Most of the interviews we conducted in our broader investigation of video surveillance in Canada were with thick publics who usually feature in organic public sociology (Burawoy 2005a) owing to their institutional status (e.g., politicians, police), their stakeholder status (e.g., business owners), and their political interest (e.g., civil libertarians, activists). Frequently we make contact with thick publics who are actively embroiled in developing or (more rarely) contesting public video surveillance programs. Our efforts to engage and provide sociological materials that relate to their objectives receive mixed responses. Public camera surveillance promoters often employ rationales that complement their broader political beliefs and local aims--contradictory sociological research is easily dismissed as too general, secondary to local knowledge of specific downtown problems, or even intrusive. As Piven (2007) notes, thick publics are unlikely to be receptive to organic public sociology except on their own terms.
Sometimes our research project engages thick publics who are receptive to our input, and a relationship of "mutual education" (Burawoy 2005:263) develops. These publics fall into one of three categories: (1) those whose institutional logics are compatible with the type of knowledge produced by traditional sociological and criminological research (e.g. police), (2) those seeking to further legitimize their promotional/ oppositional efforts, and (3) publics with a self-identified need for more resources with which to make their decisions. To illustrate, we offer three examples from our research.
First, we recently established a relationship with city staff from a municipality who had been granted funding to develop a monitoring program. Their program was integrated into a strategy of crime prevention through environmental design. Our input was received with interest: we were in a position to explain research findings that address their objectives of reducing property crime in local parking facilities.
Second, we recently worked closely with a hybrid municipal/police organization providing public camera surveillance monitoring services for a major international sporting event. Program managers were under political pressure to address civil libertarian and privacy-related concerns raised by city council. We were invited to critically observe monitoring practices and directly contribute to the formation of a defensible and "regulation-exceeding" set of operational guidelines.
Finally, in several communities, upon making contact with members of city staff researching public camera surveillance, we have been asked to explain sociological research findings on video surveillance practices, including our own empirical observations of similar programs. Our input has helped cities revise their objectives and expectations; in some cases, cities halted their public camera surveillance plans.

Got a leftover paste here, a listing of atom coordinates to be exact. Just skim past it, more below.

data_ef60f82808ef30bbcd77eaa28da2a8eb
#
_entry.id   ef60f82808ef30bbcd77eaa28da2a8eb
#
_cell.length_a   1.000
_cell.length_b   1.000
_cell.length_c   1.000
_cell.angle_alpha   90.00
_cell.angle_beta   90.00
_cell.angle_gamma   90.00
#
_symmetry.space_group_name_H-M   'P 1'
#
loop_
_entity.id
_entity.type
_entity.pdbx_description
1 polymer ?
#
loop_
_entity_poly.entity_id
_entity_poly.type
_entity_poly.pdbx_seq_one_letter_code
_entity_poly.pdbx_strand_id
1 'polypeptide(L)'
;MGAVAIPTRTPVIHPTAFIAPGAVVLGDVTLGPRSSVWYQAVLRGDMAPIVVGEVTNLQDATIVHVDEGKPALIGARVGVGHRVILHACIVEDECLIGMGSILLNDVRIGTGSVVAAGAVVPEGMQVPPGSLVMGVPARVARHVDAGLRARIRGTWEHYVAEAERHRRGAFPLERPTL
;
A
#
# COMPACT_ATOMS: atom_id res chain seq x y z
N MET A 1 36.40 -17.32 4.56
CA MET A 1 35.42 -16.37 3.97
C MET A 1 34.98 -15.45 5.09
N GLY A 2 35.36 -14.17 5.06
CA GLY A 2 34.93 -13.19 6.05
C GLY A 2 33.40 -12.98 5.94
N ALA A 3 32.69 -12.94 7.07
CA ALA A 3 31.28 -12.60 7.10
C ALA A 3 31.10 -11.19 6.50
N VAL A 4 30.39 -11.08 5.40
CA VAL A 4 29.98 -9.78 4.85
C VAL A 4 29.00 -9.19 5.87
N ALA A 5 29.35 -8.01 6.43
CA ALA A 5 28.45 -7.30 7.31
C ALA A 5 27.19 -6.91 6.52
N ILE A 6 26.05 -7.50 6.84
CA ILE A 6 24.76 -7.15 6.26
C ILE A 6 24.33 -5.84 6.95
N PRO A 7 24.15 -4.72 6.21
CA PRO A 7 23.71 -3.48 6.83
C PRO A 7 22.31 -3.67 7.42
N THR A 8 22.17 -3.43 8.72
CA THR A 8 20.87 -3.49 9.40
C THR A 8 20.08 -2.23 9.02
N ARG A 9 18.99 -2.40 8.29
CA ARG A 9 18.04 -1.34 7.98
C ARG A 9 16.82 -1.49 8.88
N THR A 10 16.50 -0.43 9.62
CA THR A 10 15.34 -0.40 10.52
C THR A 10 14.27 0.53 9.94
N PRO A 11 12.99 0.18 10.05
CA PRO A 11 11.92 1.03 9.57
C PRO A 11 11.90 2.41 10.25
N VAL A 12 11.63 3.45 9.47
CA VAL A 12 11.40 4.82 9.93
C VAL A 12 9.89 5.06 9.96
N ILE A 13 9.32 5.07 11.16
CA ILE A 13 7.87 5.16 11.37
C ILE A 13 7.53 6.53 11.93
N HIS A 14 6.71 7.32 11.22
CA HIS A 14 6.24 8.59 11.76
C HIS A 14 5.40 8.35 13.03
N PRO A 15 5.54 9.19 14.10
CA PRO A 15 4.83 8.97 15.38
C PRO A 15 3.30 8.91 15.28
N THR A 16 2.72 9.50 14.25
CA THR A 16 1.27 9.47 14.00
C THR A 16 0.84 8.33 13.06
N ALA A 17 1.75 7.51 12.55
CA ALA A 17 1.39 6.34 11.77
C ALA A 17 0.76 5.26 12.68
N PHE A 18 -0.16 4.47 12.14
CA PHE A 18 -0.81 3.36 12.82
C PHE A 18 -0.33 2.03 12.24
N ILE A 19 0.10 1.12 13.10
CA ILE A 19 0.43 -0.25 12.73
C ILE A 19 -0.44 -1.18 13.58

The hybrid thick-thin publics we consulted for this study presented a new set of dynamics. Their group visibility and internal coherence may be strong in some respects, yet their activity and orientation (to the issue of city street video surveillance) shows limited integration. Burawoy's model is less clear on how hybrid publics may be engaged. While publics like the seniors and shelter clients of Kelowna lack the integration for organic public sociology, it is also unclear whether traditional public sociology registers across their platforms for knowledge-formation and communication. Certainly in the case of public video surveillance, conventional methods of disseminating sociological research have not resulted in extensive awareness or inclusive debate. Our interviews shed some light on the possibilities and difficulties of directly engaging hybrid publics, and ultimately, on the prospects for reflexive instrumentalism.
The Study
Like other social problem constructions (see Best 2004), proponents of video surveillance commonly typify publics whose activities and interests in urban spaces will be either safeguarded or curtailed by video surveillance monitoring programs. Actual publics implied in such typifications are afforded limited access to debate, owing in large part to the shortcomings of official consultation processes. To address the lack of consultation, we incorporated focused interviews with groups of people who are identified in promotional and justificatory rhetoric into our research design. Our intention was to examine public perceptions of and experiences with video surveillance, to extend the conversation about video surveillance to publics affected by the cameras, and to assess the assumptions about publics that underpin justifications for such systems.